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Aim of the study
Serious adverse drug reactions account for 3.6% of French hospital admissions. Of these, 48.5% are, at least potentially, preventable. The first aim of post-marketing pharmacovigilance is to detect adverse drug reactions as a safety signal to improve patients’ safety. Thus, this study describes the epidemiology of “serious” adverse drug reactions reported between 2015 and 2018 to a regional pharmacovigilance centre and assesses their economic burden.
All “serious” adverse drug reactions reported to a regional pharmacovigilance centre during the four-year study period were collected and cost associated. Only congenital anomalies related to “serious” adverse drug reactions were excluded.
All 2585 “serious” adverse drug reactions reported are related to 1242 “serious” individual case safety reports. Among 58.1% of them, patients required hospital admission or a visit to the emergency room with a median cost estimated to €3725 per “serious” individual case safety report. The most “serious” adverse drug reactions reported involved gastrointestinal disorders. Fifteen percent of the imputed drugs had a narrow therapeutic index and the most frequently drug was fluindione. Finally, high relationships with an economic burden were observed for ages over or equal to 65, and imputed drugs from “Blood and Blood-Forming Organs” and “Anti-infectives for systemic use” therapeutic groups.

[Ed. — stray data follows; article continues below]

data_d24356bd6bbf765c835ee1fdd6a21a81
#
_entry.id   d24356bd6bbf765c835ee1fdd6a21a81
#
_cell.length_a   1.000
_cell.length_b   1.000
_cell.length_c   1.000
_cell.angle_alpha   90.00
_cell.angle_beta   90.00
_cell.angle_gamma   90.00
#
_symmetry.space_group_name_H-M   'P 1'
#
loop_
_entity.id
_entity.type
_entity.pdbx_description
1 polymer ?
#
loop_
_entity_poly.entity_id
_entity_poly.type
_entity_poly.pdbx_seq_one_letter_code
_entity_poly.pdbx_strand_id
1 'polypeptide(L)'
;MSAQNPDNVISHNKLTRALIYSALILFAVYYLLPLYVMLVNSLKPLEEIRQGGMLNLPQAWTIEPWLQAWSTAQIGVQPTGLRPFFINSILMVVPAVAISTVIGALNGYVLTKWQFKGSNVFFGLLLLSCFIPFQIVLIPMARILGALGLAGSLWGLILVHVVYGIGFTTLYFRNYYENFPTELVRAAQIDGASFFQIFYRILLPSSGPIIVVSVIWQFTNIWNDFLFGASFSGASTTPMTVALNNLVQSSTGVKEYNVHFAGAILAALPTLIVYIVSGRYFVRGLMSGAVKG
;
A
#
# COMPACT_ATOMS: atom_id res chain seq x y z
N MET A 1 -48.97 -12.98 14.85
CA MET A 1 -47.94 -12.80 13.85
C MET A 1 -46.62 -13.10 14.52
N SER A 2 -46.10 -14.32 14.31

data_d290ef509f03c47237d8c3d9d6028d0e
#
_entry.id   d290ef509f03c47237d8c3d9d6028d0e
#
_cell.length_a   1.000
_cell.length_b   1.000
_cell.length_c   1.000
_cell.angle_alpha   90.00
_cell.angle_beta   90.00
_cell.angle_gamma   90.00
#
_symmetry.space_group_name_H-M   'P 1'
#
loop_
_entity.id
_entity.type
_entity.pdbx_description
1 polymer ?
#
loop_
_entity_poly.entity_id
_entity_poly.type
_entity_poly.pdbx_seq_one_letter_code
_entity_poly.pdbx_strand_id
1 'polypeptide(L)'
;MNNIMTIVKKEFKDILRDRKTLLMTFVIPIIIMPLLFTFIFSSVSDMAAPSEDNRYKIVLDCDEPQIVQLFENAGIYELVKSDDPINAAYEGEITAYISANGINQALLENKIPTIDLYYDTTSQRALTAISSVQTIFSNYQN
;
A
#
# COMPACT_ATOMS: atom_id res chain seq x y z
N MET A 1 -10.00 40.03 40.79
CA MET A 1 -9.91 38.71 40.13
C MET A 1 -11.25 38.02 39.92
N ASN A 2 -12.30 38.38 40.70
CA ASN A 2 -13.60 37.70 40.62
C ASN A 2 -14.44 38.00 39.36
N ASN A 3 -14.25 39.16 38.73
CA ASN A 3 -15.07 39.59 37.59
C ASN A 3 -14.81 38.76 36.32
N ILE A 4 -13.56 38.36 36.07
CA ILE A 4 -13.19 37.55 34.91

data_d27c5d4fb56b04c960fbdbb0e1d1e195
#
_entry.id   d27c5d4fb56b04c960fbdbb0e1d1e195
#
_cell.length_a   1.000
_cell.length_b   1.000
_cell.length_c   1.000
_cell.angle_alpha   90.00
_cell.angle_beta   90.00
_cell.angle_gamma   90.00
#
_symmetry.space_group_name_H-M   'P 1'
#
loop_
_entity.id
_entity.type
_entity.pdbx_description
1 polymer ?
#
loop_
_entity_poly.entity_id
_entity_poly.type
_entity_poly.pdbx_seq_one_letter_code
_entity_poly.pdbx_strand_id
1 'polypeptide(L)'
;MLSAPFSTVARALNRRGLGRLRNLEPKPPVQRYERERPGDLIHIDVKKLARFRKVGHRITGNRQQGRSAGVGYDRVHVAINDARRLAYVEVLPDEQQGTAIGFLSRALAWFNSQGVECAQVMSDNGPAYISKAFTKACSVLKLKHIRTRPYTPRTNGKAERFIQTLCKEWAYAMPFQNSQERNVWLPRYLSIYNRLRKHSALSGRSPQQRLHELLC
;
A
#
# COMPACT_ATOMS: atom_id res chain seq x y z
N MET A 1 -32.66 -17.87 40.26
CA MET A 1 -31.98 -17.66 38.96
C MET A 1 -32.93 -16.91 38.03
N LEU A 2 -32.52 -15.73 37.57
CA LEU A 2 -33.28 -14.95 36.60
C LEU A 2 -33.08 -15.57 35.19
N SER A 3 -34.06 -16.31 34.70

This study provides news data on epidemiology and cost of “serious” adverse drug reactions completing the existing literature. On a regional scale, pharmacovigilance real world data could be interesting for pharmacist clinicians in common practice to improve the good use of drugs.Le texte complet de cet article est disponible en PDF.
Keywords : Adverse drug reaction, Economic burden of disease, Drugs, Epidemiology, Pharmacovigilance